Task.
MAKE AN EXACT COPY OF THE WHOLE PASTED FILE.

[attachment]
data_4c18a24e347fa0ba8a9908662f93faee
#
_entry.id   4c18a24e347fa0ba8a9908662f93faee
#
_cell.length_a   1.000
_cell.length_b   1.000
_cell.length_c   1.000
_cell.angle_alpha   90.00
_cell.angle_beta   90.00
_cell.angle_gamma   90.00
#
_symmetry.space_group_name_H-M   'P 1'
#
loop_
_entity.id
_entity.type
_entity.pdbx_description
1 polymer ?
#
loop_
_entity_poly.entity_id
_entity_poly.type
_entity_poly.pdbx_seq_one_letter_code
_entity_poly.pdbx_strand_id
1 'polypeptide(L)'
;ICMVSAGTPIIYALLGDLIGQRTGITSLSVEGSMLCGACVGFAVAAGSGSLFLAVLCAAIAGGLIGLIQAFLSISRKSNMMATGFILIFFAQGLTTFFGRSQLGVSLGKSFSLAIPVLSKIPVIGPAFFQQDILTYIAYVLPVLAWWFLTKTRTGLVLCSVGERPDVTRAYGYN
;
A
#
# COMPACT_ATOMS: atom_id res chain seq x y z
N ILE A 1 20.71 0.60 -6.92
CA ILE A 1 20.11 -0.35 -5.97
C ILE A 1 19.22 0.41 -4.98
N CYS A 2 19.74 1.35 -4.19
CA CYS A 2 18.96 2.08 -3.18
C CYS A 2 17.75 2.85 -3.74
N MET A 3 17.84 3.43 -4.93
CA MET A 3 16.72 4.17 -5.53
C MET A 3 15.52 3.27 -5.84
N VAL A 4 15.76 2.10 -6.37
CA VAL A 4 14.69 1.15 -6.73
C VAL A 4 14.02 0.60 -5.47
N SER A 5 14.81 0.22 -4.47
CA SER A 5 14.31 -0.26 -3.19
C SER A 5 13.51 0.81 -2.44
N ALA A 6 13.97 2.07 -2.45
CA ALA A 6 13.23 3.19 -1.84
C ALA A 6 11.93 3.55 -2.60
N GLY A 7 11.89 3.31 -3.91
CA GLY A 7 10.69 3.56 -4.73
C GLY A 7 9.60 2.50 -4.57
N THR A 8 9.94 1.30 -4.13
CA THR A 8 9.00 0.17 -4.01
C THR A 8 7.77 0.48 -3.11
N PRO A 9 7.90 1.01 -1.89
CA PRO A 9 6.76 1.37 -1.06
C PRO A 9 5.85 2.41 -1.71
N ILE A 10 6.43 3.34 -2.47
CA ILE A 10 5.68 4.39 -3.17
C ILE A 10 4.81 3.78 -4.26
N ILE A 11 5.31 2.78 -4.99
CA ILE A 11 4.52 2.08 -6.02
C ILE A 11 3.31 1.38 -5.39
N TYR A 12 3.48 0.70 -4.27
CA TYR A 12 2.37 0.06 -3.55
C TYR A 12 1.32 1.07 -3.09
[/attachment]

data_4c18a24e347fa0ba8a9908662f93faee
#
_entry.id   4c18a24e347fa0ba8a9908662f93faee
#
_cell.length_a   1.000
_cell.length_b   1.000
_cell.length_c   1.000
_cell.angle_alpha   90.00
_cell.angle_beta   90.00
_cell.angle_gamma   90.00
#
_symmetry.space_group_name_H-M   'P 1'
#
loop_
_entity.id
_entity.type
_entity.pdbx_description
1 polymer ?
#
loop_
_entity_poly.entity_id
_entity_poly.type
_entity_poly.pdbx_seq_one_letter_code
_entity_poly.pdbx_strand_id
1 'polypeptide(L)'
;ICMVSAGTPIIYALLGDLIGQRTGITSLSVEGSMLCGACVGFAVAAGSGSLFLAVLCAAIAGGLIGLIQAFLSISRKSNMMATGFILIFFAQGLTTFFGRSQLGVSLGKSFSLAIPVLSKIPVIGPAFFQQDILTYIAYVLPVLAWWFLTKTRTGLVLCSVGERPDVTRAYGYN
;
A
#
# COMPACT_ATOMS: atom_id res chain seq x y z
N ILE A 1 20.71 0.60 -6.92
CA ILE A 1 20.11 -0.35 -5.97
C ILE A 1 19.22 0.41 -4.98
N CYS A 2 19.74 1.35 -4.19
CA CYS A 2 18.96 2.08 -3.18
C CYS A 2 17.75 2.85 -3.74
N MET A 3 17.84 3.43 -4.93
CA MET A 3 16.72 4.17 -5.53
C MET A 3 15.52 3.27 -5.84
N VAL A 4 15.76 2.10 -6.37
CA VAL A 4 14.69 1.15 -6.73
C VAL A 4 14.02 0.60 -5.47
N SER A 5 14.81 0.22 -4.47
CA SER A 5 14.31 -0.26 -3.19
C SER A 5 13.51 0.81 -2.44
N ALA A 6 13.97 2.07 -2.45
CA ALA A 6 13.23 3.19 -1.84
C ALA A 6 11.93 3.55 -2.60
N GLY A 7 11.89 3.31 -3.91
CA GLY A 7 10.69 3.56 -4.73
C GLY A 7 9.60 2.50 -4.57
N THR A 8 9.94 1.30 -4.13
CA THR A 8 9.00 0.17 -4.01
C THR A 8 7.77 0.48 -3.11
N PRO A 9 7.90 1.01 -1.89
CA PRO A 9 6.76 1.37 -1.06
C PRO A 9 5.85 2.41 -1.71
N ILE A 10 6.43 3.34 -2.47
CA ILE A 10 5.68 4.39 -3.17
C ILE A 10 4.81 3.78 -4.26
N ILE A 11 5.31 2.78 -4.99
CA ILE A 11 4.52 2.08 -6.02
C ILE A 11 3.31 1.38 -5.39
N TYR A 12 3.48 0.70 -4.27
CA TYR A 12 2.37 0.06 -3.55
C TYR A 12 1.32 1.07 -3.09